World Migratory Bird Day 2021 celebrates the beauty, song, flight, and intrigue of migratory birds
BOULDER, COLORADO, /EINPresswire.com/ — “Sing, Fly, Soar Like a Bird” is the theme of this year’s World Migratory Bird Day, the only international education program that celebrates the migration of hundreds of bird species between their summer nesting habitats in North America and wintering grounds in Latin America, Mexico, and the Caribbean.
From sandpipers and cranes to vultures and hummingbirds, this year’s World Migratory Bird Day explores what makes birds unique. With approximately 10,400 bird species globally and approximately 900 bird species in the United States, birds are ambassadors of the natural world. They help unite us with nature and understand the interconnections among all things. They sing. They fly. They are architects and acrobats. They live in every habitat from urban to rural. Birds can be watched in a city or in the wild, and birds can be watched from the windows of cars, boats, homes, and in our own back yards.
It is no wonder that during the pandemic, bird watching has risen even more in popularity. With coronavirus restrictions, interest in bird watching has soared. Birds have been symbols of freedom and during the pandemic, they provide a glimmer of light. We might not be able to travel to exotic places such as the rainforest right now, but migratory birds bring a bit of the rainforest to us.
“Ultimately, the goal of celebrating World Migratory Bird Day is to raise awareness of the phenomenon of bird migrations and to motivate people to take action to protect our shared birds,” says Dr. Susan Bonfield, Executive Director of Environment for the Americas. Their spirited migrations and spectacular flights are a symbol of freedom, even during a time when people feel confined.
In addition to connecting people to birds and raising awareness about bird conservation, World Migratory Bird Day is a celebration of the astonishing journeys of these animals, like the roughly 8,000 mile round-trip migration of the tiny Rufous Hummingbird. The celebration of World Migratory Bird Day is an opportunity to inspire people around the world to learn about, to love, and to take action to protect these long-distance travelers.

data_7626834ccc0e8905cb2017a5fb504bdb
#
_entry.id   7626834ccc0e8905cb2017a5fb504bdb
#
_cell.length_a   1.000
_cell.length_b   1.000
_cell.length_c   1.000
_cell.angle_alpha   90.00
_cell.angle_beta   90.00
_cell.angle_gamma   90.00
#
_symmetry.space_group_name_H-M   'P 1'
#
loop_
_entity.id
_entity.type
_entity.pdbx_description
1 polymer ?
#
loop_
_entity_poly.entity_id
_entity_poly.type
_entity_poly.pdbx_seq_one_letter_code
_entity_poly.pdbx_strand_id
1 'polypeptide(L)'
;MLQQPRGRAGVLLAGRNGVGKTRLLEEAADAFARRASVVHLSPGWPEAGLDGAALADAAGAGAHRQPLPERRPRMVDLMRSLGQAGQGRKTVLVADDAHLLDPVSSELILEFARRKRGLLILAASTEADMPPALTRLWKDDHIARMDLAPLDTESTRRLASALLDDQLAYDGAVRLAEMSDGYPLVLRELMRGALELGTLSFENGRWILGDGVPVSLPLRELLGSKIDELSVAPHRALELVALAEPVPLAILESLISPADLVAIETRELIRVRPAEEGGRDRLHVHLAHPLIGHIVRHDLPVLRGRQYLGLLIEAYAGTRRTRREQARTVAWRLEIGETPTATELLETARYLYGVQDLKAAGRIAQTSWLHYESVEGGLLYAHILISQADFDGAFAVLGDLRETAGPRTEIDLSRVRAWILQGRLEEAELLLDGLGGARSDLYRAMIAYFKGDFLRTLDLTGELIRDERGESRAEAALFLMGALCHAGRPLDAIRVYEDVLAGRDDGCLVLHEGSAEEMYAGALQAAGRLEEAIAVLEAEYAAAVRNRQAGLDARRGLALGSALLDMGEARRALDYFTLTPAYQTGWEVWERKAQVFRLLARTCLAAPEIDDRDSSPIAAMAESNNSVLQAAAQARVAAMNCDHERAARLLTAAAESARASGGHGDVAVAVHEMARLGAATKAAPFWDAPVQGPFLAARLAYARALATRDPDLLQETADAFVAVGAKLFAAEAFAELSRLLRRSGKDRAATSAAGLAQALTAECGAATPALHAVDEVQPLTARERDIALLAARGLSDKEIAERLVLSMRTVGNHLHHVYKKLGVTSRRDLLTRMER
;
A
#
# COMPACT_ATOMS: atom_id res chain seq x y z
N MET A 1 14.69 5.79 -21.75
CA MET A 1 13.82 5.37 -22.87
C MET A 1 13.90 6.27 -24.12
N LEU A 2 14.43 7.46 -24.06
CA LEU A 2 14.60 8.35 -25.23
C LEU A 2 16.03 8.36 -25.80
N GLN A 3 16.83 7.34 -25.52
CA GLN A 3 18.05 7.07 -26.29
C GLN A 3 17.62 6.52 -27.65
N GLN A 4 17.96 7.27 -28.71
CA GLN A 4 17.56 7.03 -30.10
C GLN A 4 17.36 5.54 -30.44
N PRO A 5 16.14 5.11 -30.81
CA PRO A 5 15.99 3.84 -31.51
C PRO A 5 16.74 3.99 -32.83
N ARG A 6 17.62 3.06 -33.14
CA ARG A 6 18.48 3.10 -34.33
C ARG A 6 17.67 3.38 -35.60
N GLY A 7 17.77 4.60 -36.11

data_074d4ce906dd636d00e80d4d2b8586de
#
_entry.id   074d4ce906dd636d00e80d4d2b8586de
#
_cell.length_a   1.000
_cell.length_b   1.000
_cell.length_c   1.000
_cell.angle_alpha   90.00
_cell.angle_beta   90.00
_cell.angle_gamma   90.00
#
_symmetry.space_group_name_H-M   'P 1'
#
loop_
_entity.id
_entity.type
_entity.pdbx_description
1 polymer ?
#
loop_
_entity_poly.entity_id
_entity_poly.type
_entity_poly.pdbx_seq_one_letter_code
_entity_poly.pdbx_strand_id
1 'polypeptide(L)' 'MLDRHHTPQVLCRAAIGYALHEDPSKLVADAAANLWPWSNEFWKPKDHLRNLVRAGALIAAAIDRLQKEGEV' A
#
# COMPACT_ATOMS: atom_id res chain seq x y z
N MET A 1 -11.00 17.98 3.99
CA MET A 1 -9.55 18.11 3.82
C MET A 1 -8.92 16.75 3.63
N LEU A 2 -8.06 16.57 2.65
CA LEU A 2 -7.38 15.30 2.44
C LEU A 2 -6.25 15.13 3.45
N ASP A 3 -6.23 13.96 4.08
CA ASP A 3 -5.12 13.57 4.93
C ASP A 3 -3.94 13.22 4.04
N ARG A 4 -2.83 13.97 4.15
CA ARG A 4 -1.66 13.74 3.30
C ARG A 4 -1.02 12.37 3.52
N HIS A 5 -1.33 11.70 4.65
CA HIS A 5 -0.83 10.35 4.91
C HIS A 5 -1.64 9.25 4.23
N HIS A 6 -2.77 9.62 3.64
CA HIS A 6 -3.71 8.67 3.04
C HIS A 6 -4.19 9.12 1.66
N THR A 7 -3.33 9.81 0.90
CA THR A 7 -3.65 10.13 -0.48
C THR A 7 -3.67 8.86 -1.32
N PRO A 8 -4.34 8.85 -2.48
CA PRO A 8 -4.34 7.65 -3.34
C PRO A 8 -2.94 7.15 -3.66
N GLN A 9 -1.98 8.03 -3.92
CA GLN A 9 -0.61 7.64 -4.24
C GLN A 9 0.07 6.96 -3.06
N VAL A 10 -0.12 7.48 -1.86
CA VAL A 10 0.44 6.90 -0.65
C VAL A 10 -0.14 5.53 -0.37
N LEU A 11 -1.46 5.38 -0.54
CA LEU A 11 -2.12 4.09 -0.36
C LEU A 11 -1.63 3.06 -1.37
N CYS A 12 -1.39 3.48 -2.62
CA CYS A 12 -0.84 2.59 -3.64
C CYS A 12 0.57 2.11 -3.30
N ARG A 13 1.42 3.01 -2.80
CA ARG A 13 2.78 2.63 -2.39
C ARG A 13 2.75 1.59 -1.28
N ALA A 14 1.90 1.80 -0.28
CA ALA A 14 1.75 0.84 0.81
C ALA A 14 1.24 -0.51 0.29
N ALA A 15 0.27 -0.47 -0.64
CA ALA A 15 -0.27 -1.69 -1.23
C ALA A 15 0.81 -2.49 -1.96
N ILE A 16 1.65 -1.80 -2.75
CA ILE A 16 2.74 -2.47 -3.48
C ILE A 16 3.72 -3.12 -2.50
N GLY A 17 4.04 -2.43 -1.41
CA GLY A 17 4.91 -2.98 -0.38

During this year’s events, World Migratory Bird Day inspires the joy of bird song, flight, and migration. Traditionally celebrated in Canada and the U.S. on the second Saturday in May, in reality every day is World Migratory Bird Day. Programs, festivals, and other events occur throughout the year, whenever it is best for birds (and the organizers). In deference to the pandemic, creative events are being offered across the Western Hemisphere. BirdDayLIVE.com features 3 days of programming, including a special day just for youth, families, and schools.
Now in its 27th year, World Migratory Bird Day has grown from a one-day event into a year-round framework engaging audiences of all ages in hundreds of bird conservation projects and programs. In the Western Hemisphere World Migratory Bird Day is coordinated by Environment for the Americas, a nonprofit organization that provides bilingual educational materials and information about birds and bird conservation to raise awareness of migratory birds and to promote actions that protect our feathered friends.
On May 8th and throughout the month, other activities are taking place at wildlife refuges, such as the William L. Finley National Wildlife Refuge in Corvallis, Oregon. A day there will take you to the Turkey Vulture cafe and a migration game. In Colorado, community members will gather at Waneka Lake to share their habitat conservation work and offer bird walks. Leaders at Gibson Woods County Park in Illinois are excited to share the newly arrived migratory birds with youth and adults.
You can learn about World Migratory Bird Day in the Americas, as well as Environment for the Americas, at www.migratorybirdday.org, which has information about this year’s theme, downloadable educational and promotional materials in English and Spanish, and instructions for registering your World Migratory Bird event on our global map. For more information, write to firstname.lastname@example.org